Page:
LAST EDITED ON Sep-04-13 AT 03:56 PM (CST)
Cervical cancer pioneer turns attention to herpes
September 4, 2013
The groundbreaking Brisbane research team that developed a world-first vaccine against cervical cancer is on the cusp of another breakthrough – a cure for genital herpes.
Led by immunologist Professor Ian Frazer, the team is currently undertaking the first human trials of the vaccine, which has proven to both prevent and cure the highly infectious sexually transmitted infection in laboratory tests on animals.
"This vaccine has something quite different driving it," said Professor Frazer, a former Australian of the Year.
"The sort of immune response you make should not only protect against future infection but get rid of the infection if you've already got it."
Professor Frazer said his team approached the development of its vaccine in a different way to other research teams.
"It sparks off the immune system in a way which resembles the way a body fights an infection, rather than in the way it prevents itself getting an infection," he said.
"It generates killer T-cells, which kill infected cells and also makes antibody, which protects."
The revolutionary treatment would be welcome news to millions of herpes sufferers across the globe, with an estimated one in eight adults thought to suffer from the disease.
Currently, the infection is a lifelong one, with those infected often having regular, painful outbreaks of blisters.
"Herpes is very infectious, it's one of these viruses you can catch from a single contact from someone who's got it," Professor Frazer said.
"Unfortunately it also has the capacity to be passed on by somebody who isn't aware they have the disease."
Unlike HPV-1, the virus that leads to cervical cancer, the herpes virus does not cause life-threatening illnesses.
But its social costs are un-quantifiable.
"People get embarrassed by it, herpes certainly is one of these diseases nobody would like to admit they have got and when they do get it they want to get rid of it as soon as they possibly can," he said.
Phase one of the human trial is underway but Professor Frazer said about 20 more volunteers were required.
The first participants need to be aged between 18 and 45 and have never had either a herpes infection or cold sore, as Professor Frazer said before testing the vaccine's ability to cure, researchers needed to first trial the immune response.
"We have to do the first bit to see if it does what we expect, this study is to see if we get the right type of immune response," he said.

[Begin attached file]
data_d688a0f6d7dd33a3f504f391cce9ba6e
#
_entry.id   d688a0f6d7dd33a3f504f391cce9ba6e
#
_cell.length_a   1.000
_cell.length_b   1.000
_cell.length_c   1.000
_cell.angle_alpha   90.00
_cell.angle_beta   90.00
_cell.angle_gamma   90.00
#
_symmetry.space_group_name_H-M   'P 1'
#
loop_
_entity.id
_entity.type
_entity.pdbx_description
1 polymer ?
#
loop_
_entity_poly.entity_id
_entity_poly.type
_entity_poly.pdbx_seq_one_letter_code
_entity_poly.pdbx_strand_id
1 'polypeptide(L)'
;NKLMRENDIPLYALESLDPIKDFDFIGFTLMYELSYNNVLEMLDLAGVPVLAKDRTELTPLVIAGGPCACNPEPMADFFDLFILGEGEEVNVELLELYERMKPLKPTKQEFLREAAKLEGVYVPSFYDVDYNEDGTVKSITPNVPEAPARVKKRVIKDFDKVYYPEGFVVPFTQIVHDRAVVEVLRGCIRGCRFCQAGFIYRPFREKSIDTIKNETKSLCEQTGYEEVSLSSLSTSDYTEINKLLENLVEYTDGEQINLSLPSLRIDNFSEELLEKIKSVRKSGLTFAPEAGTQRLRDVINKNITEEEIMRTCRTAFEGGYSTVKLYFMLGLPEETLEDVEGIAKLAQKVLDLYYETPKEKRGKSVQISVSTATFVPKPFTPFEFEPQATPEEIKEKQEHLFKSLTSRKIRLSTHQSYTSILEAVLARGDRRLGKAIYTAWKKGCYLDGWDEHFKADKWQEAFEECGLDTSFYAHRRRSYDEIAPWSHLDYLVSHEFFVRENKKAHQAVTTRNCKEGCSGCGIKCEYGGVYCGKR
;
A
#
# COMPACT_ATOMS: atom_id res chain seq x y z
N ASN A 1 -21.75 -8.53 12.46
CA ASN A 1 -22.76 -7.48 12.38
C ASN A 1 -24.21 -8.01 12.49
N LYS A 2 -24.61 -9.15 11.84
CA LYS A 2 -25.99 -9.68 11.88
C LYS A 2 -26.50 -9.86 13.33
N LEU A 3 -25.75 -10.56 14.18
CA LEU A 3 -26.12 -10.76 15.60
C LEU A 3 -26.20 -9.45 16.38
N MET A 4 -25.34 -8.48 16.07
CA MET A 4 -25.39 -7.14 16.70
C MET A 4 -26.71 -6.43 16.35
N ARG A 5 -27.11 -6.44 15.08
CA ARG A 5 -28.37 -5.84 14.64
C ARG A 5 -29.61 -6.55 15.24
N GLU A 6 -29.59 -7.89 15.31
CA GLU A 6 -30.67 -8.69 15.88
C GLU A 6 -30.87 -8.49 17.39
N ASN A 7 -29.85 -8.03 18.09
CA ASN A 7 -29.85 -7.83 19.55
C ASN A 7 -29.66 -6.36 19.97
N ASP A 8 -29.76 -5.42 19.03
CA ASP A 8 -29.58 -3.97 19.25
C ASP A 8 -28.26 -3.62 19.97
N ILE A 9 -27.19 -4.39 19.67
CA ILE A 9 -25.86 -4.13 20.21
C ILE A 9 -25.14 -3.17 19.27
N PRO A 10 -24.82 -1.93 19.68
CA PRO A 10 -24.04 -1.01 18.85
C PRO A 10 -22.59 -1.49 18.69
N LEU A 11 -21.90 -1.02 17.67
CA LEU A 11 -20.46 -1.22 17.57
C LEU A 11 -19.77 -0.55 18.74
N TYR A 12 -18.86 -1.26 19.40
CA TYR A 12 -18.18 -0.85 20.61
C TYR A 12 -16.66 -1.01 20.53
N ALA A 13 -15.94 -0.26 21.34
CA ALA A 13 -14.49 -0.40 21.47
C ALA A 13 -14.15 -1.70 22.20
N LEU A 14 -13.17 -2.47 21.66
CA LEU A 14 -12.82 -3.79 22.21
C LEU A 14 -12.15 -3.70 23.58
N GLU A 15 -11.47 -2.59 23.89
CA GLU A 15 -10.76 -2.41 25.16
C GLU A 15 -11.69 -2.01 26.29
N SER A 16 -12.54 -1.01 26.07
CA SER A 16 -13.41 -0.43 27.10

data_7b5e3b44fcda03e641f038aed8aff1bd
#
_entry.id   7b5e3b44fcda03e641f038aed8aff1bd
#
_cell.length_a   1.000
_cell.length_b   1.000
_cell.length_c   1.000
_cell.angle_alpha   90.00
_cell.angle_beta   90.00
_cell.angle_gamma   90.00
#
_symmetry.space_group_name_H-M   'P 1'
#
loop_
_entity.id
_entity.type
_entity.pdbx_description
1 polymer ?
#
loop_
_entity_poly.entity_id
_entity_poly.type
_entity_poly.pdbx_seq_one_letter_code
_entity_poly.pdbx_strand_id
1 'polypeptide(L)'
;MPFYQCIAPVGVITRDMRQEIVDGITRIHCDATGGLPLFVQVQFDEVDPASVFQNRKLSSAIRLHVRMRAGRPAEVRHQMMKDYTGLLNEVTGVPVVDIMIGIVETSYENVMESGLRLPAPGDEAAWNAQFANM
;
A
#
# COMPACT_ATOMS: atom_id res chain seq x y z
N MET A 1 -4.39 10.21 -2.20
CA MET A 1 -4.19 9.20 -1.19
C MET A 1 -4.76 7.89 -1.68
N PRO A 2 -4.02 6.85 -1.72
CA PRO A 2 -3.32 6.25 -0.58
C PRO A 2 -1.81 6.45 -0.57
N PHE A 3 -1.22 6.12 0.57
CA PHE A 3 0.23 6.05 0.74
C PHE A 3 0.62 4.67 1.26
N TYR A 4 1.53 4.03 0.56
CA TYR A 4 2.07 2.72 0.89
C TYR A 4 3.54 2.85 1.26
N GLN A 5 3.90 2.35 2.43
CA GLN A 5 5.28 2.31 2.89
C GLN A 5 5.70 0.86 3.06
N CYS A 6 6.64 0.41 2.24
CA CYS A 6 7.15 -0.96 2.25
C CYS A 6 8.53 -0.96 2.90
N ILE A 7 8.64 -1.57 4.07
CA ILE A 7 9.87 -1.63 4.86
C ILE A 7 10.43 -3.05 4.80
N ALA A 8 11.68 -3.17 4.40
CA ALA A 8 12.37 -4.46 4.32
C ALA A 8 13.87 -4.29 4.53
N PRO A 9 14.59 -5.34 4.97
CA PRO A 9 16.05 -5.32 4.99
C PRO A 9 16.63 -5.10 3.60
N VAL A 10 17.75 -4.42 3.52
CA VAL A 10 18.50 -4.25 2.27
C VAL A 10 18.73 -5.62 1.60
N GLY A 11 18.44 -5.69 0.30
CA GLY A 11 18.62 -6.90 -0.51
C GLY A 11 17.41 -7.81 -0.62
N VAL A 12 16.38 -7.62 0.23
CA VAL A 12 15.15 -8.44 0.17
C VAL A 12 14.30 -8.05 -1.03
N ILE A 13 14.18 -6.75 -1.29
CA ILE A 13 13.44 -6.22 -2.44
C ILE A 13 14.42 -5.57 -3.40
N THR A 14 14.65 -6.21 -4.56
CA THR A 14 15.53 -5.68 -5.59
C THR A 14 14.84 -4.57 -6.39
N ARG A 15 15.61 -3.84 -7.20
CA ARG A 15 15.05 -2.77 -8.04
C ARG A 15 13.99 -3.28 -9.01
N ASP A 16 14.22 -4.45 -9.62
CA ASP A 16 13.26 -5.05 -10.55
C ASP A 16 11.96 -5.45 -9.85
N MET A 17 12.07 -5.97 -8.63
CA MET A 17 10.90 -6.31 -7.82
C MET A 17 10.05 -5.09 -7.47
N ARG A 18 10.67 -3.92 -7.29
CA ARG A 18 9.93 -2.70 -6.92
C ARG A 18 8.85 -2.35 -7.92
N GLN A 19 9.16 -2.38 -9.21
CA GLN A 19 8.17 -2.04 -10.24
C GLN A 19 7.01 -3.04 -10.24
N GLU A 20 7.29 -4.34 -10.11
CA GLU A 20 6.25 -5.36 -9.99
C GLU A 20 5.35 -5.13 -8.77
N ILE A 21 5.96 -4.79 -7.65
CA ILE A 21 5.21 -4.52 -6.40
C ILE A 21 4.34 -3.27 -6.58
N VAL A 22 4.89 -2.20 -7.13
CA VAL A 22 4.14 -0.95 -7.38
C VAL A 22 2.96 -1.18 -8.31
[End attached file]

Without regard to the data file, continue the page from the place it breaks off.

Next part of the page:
If successful, the trials will be broadened in 2014.
Professor Frazer said it took seven years of research and trials before the cervical cancer vaccine was available, but hoped the herpes vaccine would be available faster.
Next on his research radar is skin cancer.
"Skin cancers require the body's defences to be in good nick to fight them, the immune system plays a critical part," he said.
"Investing in medical research really does make a difference.
"Once it's all working we take all these wonderful vaccines for granted because they are there, but once a upon a time they weren't.
"It's important to remind people that medical research is what delivers it at the end of the day.
"We used to have epidemics of polio and in 20 years time we will probably be saying the same about cervical cancer."
Coridon program's herpes vaccine trial facts:
This is the first human trial of this vaccine, and 20 Brisbane-based volunteers are needed.
The vaccine is designed to be confer both a preventative and a therapeutic benefit (prevent transmission of HSV-2 and treat HSV-2 infection).
The vaccine is administered via injection into the forearm.
The trial is designed to demonstrate the vaccine's safety and tolerability, as well as determining the effective dose and that it generates a robust immune response.
Trial Participant details:
The trial needs healthy male and female volunteers, aged 18-45 years, who have never had a cold sore.
Recruitment has started with dosing of subjects to take place in August and September.
The trial will be held at Q-Pharm Pty Ltd at the Royal Brisbane and Women's Hospital.
Potential volunteers should contact Q-Pharm on 1300 774 276 or email email@example.com
Read more: http://www.brisbanetimes.com.au/queensland/cervical-cancer-pioneer-turns-attention-to-herpes-20130903-2t35t.html#ixzz2dxnEM7UE